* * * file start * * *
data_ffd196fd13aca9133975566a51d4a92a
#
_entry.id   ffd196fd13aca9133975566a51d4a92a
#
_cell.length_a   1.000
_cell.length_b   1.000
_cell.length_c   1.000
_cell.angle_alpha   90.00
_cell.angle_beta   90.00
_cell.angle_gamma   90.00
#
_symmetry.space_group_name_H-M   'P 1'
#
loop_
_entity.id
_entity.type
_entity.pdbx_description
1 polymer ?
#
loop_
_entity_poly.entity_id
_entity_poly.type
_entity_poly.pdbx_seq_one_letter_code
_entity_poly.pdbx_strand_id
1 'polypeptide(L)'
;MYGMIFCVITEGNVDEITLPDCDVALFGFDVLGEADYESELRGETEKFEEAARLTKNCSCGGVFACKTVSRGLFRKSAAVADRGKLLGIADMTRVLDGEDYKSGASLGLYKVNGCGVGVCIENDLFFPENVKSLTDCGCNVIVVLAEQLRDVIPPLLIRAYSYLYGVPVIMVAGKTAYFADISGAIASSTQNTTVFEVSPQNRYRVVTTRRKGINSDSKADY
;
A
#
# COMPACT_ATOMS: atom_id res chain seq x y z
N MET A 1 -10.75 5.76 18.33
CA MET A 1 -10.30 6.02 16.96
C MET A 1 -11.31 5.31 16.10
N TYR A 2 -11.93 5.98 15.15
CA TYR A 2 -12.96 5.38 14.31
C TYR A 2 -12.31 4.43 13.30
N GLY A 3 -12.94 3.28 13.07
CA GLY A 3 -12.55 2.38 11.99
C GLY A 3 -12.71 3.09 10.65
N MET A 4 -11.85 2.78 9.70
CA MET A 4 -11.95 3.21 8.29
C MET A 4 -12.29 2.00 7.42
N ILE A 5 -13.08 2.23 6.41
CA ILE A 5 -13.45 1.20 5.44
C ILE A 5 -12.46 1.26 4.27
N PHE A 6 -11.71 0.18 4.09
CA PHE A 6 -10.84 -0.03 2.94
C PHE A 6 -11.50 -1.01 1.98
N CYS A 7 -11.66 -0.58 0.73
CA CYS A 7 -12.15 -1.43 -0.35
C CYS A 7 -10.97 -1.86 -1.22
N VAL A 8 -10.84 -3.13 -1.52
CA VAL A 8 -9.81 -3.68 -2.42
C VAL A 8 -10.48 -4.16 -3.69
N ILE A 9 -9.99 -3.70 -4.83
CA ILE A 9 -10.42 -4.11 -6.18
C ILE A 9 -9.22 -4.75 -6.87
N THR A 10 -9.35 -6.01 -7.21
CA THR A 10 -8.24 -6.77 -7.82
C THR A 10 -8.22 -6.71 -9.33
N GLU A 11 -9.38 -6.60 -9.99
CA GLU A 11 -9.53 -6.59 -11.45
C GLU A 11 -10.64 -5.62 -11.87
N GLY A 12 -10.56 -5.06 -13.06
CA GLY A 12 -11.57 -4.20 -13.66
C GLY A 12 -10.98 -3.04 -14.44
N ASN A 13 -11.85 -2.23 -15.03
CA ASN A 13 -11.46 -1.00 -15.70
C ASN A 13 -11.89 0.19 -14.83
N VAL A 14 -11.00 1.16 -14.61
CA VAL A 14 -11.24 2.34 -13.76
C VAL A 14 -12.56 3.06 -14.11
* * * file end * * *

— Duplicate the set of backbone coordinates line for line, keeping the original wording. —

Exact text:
data_ffd196fd13aca9133975566a51d4a92a
#
_entry.id   ffd196fd13aca9133975566a51d4a92a
#
_cell.length_a   1.000
_cell.length_b   1.000
_cell.length_c   1.000
_cell.angle_alpha   90.00
_cell.angle_beta   90.00
_cell.angle_gamma   90.00
#
_symmetry.space_group_name_H-M   'P 1'
#
loop_
_entity.id
_entity.type
_entity.pdbx_description
1 polymer ?
#
loop_
_entity_poly.entity_id
_entity_poly.type
_entity_poly.pdbx_seq_one_letter_code
_entity_poly.pdbx_strand_id
1 'polypeptide(L)'
;MYGMIFCVITEGNVDEITLPDCDVALFGFDVLGEADYESELRGETEKFEEAARLTKNCSCGGVFACKTVSRGLFRKSAAVADRGKLLGIADMTRVLDGEDYKSGASLGLYKVNGCGVGVCIENDLFFPENVKSLTDCGCNVIVVLAEQLRDVIPPLLIRAYSYLYGVPVIMVAGKTAYFADISGAIASSTQNTTVFEVSPQNRYRVVTTRRKGINSDSKADY
;
A
#
# COMPACT_ATOMS: atom_id res chain seq x y z
N MET A 1 -10.75 5.76 18.33
CA MET A 1 -10.30 6.02 16.96
C MET A 1 -11.31 5.31 16.10
N TYR A 2 -11.93 5.98 15.15
CA TYR A 2 -12.96 5.38 14.31
C TYR A 2 -12.31 4.43 13.30
N GLY A 3 -12.94 3.28 13.07
CA GLY A 3 -12.55 2.38 11.99
C GLY A 3 -12.71 3.09 10.65
N MET A 4 -11.85 2.78 9.70
CA MET A 4 -11.95 3.21 8.29
C MET A 4 -12.29 2.00 7.42
N ILE A 5 -13.08 2.23 6.41
CA ILE A 5 -13.45 1.20 5.44
C ILE A 5 -12.46 1.26 4.27
N PHE A 6 -11.71 0.18 4.09
CA PHE A 6 -10.84 -0.03 2.94
C PHE A 6 -11.50 -1.01 1.98
N CYS A 7 -11.66 -0.58 0.73
CA CYS A 7 -12.15 -1.43 -0.35
C CYS A 7 -10.97 -1.86 -1.22
N VAL A 8 -10.84 -3.13 -1.52
CA VAL A 8 -9.81 -3.68 -2.42
C VAL A 8 -10.48 -4.16 -3.69
N ILE A 9 -9.99 -3.70 -4.83
CA ILE A 9 -10.42 -4.11 -6.18
C ILE A 9 -9.22 -4.75 -6.87
N THR A 10 -9.35 -6.01 -7.21
CA THR A 10 -8.24 -6.77 -7.82
C THR A 10 -8.22 -6.71 -9.33
N GLU A 11 -9.38 -6.60 -9.99
CA GLU A 11 -9.53 -6.59 -11.45
C GLU A 11 -10.64 -5.62 -11.87
N GLY A 12 -10.56 -5.06 -13.06
CA GLY A 12 -11.57 -4.20 -13.66
C GLY A 12 -10.98 -3.04 -14.44
N ASN A 13 -11.85 -2.23 -15.03
CA ASN A 13 -11.46 -1.00 -15.70
C ASN A 13 -11.89 0.19 -14.83
N VAL A 14 -11.00 1.16 -14.61
CA VAL A 14 -11.24 2.34 -13.76
C VAL A 14 -12.56 3.06 -14.11